How to Improve Chinese Oral O Level

As mentioned above, the key aspects to improve Chinese Oral (O Level) are in the aspects of Content and Vocabulary.

For Content, students are advised to watch more Chinese television, especially news broadcasts on current affairs. Also, students can read more Chinese newspapers to improve their general knowledge. For example, Dengue Fever is a common O Level Chinese Oral topic, at minimum students should know that Dengue is transmitted by Aedes mosquitoes (some students thought that it is transmitted by houseflies).

口试好词好句

For Vocabulary, students should aim and target for speaking in Chinese 100% without usage of English words. To achieve that, a list of common Chinese terminologies should be memorized, especially words that are unique to Singapore (see the list of Singapore ministries listed above). To achieve the highest distinction, students should in addition memorize a list of “powerful” Chinese idioms and proverbs to further improve their vocabulary score.

This book below has over 500 powerful Chinese proverbs in Chinese, Hanyu Pinyin, as well as English translation, including proverbs by Confucius. Proper usage of such proverbs have a high chance of impressing the examiner in Chinese Oral and even Chinese composition.


Chinese Proverbs and Popular Sayings: With Observations on Culture and Language


Do read more on O Level Chinese Oral Tips at:

Cheap Steamboat Cooker less than S$15!

PowerPac is a quite well-known and reliable local brand. It is very affordable, and buying online from their Qoo10 official store is even cheaper. It is only S$14.80 for this Steamboat Cooker. It is good enough for a small family gathering for Chinese New Year. There is also a Free BBQ plate for you to cook food like steak.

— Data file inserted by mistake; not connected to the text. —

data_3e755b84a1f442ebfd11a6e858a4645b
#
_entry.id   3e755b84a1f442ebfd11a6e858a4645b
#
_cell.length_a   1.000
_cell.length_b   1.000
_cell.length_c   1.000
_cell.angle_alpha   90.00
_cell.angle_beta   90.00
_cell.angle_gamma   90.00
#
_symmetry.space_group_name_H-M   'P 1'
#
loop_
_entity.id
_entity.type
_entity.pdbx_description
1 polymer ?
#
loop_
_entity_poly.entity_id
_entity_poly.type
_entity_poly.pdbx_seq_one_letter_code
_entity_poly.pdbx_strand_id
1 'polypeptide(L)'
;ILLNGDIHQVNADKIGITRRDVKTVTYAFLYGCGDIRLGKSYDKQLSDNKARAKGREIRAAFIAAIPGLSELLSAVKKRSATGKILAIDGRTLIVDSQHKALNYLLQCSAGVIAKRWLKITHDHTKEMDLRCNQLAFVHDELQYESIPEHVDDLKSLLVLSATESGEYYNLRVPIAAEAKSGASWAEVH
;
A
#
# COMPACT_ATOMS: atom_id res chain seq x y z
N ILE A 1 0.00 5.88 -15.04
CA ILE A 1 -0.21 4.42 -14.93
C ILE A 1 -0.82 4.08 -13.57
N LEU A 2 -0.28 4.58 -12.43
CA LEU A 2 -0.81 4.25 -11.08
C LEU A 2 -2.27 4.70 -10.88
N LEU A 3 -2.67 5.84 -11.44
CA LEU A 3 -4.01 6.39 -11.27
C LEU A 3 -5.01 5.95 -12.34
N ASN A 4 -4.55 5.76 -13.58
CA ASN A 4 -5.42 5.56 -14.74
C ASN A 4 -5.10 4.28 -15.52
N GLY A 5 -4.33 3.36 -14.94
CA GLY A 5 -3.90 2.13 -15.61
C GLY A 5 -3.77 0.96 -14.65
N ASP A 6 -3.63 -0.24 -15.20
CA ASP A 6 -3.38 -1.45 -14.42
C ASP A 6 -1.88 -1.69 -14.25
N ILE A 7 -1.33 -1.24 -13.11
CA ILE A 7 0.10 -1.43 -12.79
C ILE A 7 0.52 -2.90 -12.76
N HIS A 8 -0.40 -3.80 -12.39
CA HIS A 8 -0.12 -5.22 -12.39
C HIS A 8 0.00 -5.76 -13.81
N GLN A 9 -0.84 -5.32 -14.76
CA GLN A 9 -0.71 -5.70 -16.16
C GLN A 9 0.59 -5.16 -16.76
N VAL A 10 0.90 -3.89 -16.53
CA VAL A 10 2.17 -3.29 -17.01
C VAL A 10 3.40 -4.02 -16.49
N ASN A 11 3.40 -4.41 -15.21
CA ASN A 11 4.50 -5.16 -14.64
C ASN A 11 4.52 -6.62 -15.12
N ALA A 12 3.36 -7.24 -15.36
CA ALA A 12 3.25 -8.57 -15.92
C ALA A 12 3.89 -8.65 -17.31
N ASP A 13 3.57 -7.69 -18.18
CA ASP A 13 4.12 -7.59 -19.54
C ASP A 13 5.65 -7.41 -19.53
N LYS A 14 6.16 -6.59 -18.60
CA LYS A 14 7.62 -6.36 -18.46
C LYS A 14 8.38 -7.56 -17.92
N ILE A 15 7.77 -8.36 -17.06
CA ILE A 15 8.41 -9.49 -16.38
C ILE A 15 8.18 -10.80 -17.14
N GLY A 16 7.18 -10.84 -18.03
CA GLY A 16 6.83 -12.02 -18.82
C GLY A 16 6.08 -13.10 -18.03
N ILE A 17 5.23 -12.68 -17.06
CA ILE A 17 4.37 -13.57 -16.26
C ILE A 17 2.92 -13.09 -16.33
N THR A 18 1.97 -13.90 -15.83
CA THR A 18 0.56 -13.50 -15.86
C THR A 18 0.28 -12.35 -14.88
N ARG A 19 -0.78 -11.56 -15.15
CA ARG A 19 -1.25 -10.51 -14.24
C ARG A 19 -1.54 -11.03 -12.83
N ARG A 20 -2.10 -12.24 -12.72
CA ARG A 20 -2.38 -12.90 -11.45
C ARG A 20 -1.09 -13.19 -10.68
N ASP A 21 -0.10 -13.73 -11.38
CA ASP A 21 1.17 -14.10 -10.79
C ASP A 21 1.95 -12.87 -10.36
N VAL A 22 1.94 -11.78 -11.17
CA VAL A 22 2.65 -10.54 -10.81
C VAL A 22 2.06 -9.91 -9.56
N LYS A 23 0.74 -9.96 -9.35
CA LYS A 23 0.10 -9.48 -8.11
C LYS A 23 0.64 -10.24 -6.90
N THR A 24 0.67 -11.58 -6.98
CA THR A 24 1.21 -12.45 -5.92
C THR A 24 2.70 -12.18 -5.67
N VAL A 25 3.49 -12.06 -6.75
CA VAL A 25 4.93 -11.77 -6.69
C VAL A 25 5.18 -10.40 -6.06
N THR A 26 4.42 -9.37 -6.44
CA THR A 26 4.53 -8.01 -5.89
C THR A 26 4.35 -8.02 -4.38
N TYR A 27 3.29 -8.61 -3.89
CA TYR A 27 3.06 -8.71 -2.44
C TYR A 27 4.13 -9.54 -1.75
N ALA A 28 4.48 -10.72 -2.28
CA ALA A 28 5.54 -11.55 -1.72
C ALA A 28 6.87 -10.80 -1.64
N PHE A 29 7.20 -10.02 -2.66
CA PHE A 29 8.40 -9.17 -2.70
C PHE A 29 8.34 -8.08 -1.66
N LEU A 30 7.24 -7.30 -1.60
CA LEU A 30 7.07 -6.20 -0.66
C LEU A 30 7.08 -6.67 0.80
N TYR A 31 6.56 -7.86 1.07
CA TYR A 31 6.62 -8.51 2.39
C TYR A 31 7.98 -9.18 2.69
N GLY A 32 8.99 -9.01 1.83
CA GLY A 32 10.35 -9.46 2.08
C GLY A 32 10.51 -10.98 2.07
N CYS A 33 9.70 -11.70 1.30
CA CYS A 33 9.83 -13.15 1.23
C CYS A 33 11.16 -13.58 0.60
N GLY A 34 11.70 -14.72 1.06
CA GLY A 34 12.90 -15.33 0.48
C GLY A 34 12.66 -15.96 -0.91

If you need a bigger pot, you can always purchase their bigger model (Model : 3.5L Steamboat and Multi Cooker (PPMC282)(+S$7.00)) which costs $21.80. There is another even bigger model (Model : 5L Multipurpose Steamboat pot and Cooker(PPMC718)(+S$19.00)) which costs S$33.80.

Qoo10 official store: PowerPac Official Store

Since it is a local company, it is perfectly suited for Singapore voltage, and is Safety Mark accredited. Good, safe, and value for money!

[S$14.80](▼79%)[PowerPac Promo]PowerPac Steamboat 1.1L Multi Cooker pot with Free BBQ Plate (PPMC182)

WWW.QOO10.SG

More Details:

PowerPac 1.1L Multi cooker Steamboat pot with Free BBQ Plate
/ Non-stick inner pot (PPMC182)

  • Multipurpose cooker for frying, steamboat,
  • BBQ and many more
  • 2 IN 1 come with a FREE BBQ plate
  • Variable heat settings
  • Tempered glass metastable Lid
  • Thermostat for temperature control
  • Cool touch for handle and base
  • Non-stick coating detachable inner pan
  • Power 800W
  • Voltage 220-240V, 50/60Hz
  • Package Dimensions 24 x 16 x 24CM
  • Safety Mark 180647-24

PowerPac 2.5L Electric Multi cooker noodle cooker Steamboat pot
with 304 Stainless steel inner pot (PPMC585)

  • Multi purpose cooker for steamboat, frying & many more
  • Variable heat settings
  • Tempered glass metastable Lid
  • Removable cord for convenience
  • 304 Food grade stainless steel pot
  • Cool touch for handle and base
  • Power 700W
  • Voltage 220-240V, 50/60Hz
  • Package Dimensions 25 x 13 x 25 CM
  • Safety Mark 181193-12

PowerPac 3.5L Steamboat & Multi Cooker (PPMC282)

  • Multi purpose cooker for frying, steamboat
  • Variable heat settings
  • Tempered glass metastable Lid
  • Thermostat for temperature control
  • Cool touch for handle and base
  • Non-stick coating detachable inner pan
  • Power Consumption : 1300 Watt
  • 220V-240V . 50Hz-60Hz
  • Safety Mark 190513-24
  • There are 2 compartments for you to have 2 types of soup, e.g. spicy and non-spicy.

PowerPac 5L Multipurpose Steamboat pot & Cooker with Non-stick inner pot (PPMC718)

  • Made from food grade alloy and coated with nano pottery technology to increase pan life
  • Suitable to steam, braised, stew, fried, bbq and all kind of cooking purpose
  • Metal alloy heating tube with protective cover for maximum safety and performance
  • 360 degree surrounding effect for evenly
  • heating the food
  • Double safety protection with automatic power off function upon unusual high temperature
  • 5 adjustable digital heating mode for control temperature to suits your cooking need
  • With healthy non sticky coating for better smoke resistant effect